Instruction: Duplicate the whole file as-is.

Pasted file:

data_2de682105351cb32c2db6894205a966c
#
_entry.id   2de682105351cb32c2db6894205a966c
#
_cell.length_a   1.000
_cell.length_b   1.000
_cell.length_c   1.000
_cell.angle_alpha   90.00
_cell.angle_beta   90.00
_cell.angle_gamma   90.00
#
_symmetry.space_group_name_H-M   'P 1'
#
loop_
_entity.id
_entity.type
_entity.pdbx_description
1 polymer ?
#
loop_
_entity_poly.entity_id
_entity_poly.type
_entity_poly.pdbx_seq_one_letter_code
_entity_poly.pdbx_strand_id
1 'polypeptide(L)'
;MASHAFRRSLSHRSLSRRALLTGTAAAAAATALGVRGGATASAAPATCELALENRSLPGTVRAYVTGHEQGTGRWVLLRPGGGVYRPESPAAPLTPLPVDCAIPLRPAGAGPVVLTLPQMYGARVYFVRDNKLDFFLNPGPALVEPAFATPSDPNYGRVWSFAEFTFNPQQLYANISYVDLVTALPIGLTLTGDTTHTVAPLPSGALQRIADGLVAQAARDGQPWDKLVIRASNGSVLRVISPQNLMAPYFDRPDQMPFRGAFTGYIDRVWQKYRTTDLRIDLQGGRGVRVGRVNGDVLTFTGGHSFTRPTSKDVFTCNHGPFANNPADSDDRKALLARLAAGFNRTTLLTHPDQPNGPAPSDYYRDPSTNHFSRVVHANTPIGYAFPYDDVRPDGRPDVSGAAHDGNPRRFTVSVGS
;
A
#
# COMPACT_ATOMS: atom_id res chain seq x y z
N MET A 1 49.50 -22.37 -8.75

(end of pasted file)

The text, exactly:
data_2de682105351cb32c2db6894205a966c
#
_entry.id   2de682105351cb32c2db6894205a966c
#
_cell.length_a   1.000
_cell.length_b   1.000
_cell.length_c   1.000
_cell.angle_alpha   90.00
_cell.angle_beta   90.00
_cell.angle_gamma   90.00
#
_symmetry.space_group_name_H-M   'P 1'
#
loop_
_entity.id
_entity.type
_entity.pdbx_description
1 polymer ?
#
loop_
_entity_poly.entity_id
_entity_poly.type
_entity_poly.pdbx_seq_one_letter_code
_entity_poly.pdbx_strand_id
1 'polypeptide(L)'
;MASHAFRRSLSHRSLSRRALLTGTAAAAAATALGVRGGATASAAPATCELALENRSLPGTVRAYVTGHEQGTGRWVLLRPGGGVYRPESPAAPLTPLPVDCAIPLRPAGAGPVVLTLPQMYGARVYFVRDNKLDFFLNPGPALVEPAFATPSDPNYGRVWSFAEFTFNPQQLYANISYVDLVTALPIGLTLTGDTTHTVAPLPSGALQRIADGLVAQAARDGQPWDKLVIRASNGSVLRVISPQNLMAPYFDRPDQMPFRGAFTGYIDRVWQKYRTTDLRIDLQGGRGVRVGRVNGDVLTFTGGHSFTRPTSKDVFTCNHGPFANNPADSDDRKALLARLAAGFNRTTLLTHPDQPNGPAPSDYYRDPSTNHFSRVVHANTPIGYAFPYDDVRPDGRPDVSGAAHDGNPRRFTVSVGS
;
A
#
# COMPACT_ATOMS: atom_id res chain seq x y z
N MET A 1 49.50 -22.37 -8.75